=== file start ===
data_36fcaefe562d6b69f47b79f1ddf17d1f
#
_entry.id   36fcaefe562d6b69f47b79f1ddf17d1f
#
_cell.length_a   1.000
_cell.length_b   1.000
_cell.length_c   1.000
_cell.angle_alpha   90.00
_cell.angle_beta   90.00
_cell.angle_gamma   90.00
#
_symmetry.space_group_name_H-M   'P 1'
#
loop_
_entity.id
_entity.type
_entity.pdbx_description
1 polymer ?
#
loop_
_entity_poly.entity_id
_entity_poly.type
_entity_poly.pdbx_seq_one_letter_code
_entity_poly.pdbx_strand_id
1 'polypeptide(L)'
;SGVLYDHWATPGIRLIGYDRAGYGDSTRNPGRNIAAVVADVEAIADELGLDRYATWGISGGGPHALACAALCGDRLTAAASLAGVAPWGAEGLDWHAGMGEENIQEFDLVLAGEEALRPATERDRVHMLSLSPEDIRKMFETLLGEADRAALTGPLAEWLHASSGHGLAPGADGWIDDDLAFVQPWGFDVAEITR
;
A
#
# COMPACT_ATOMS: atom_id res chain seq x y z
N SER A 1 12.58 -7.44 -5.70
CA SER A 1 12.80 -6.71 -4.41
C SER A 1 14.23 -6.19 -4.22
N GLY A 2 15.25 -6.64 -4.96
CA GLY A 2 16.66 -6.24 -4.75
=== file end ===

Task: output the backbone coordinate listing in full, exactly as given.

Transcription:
data_36fcaefe562d6b69f47b79f1ddf17d1f
#
_entry.id   36fcaefe562d6b69f47b79f1ddf17d1f
#
_cell.length_a   1.000
_cell.length_b   1.000
_cell.length_c   1.000
_cell.angle_alpha   90.00
_cell.angle_beta   90.00
_cell.angle_gamma   90.00
#
_symmetry.space_group_name_H-M   'P 1'
#
loop_
_entity.id
_entity.type
_entity.pdbx_description
1 polymer ?
#
loop_
_entity_poly.entity_id
_entity_poly.type
_entity_poly.pdbx_seq_one_letter_code
_entity_poly.pdbx_strand_id
1 'polypeptide(L)'
;SGVLYDHWATPGIRLIGYDRAGYGDSTRNPGRNIAAVVADVEAIADELGLDRYATWGISGGGPHALACAALCGDRLTAAASLAGVAPWGAEGLDWHAGMGEENIQEFDLVLAGEEALRPATERDRVHMLSLSPEDIRKMFETLLGEADRAALTGPLAEWLHASSGHGLAPGADGWIDDDLAFVQPWGFDVAEITR
;
A
#
# COMPACT_ATOMS: atom_id res chain seq x y z
N SER A 1 12.58 -7.44 -5.70
CA SER A 1 12.80 -6.71 -4.41
C SER A 1 14.23 -6.19 -4.22
N GLY A 2 15.25 -6.64 -4.96
CA GLY A 2 16.66 -6.24 -4.75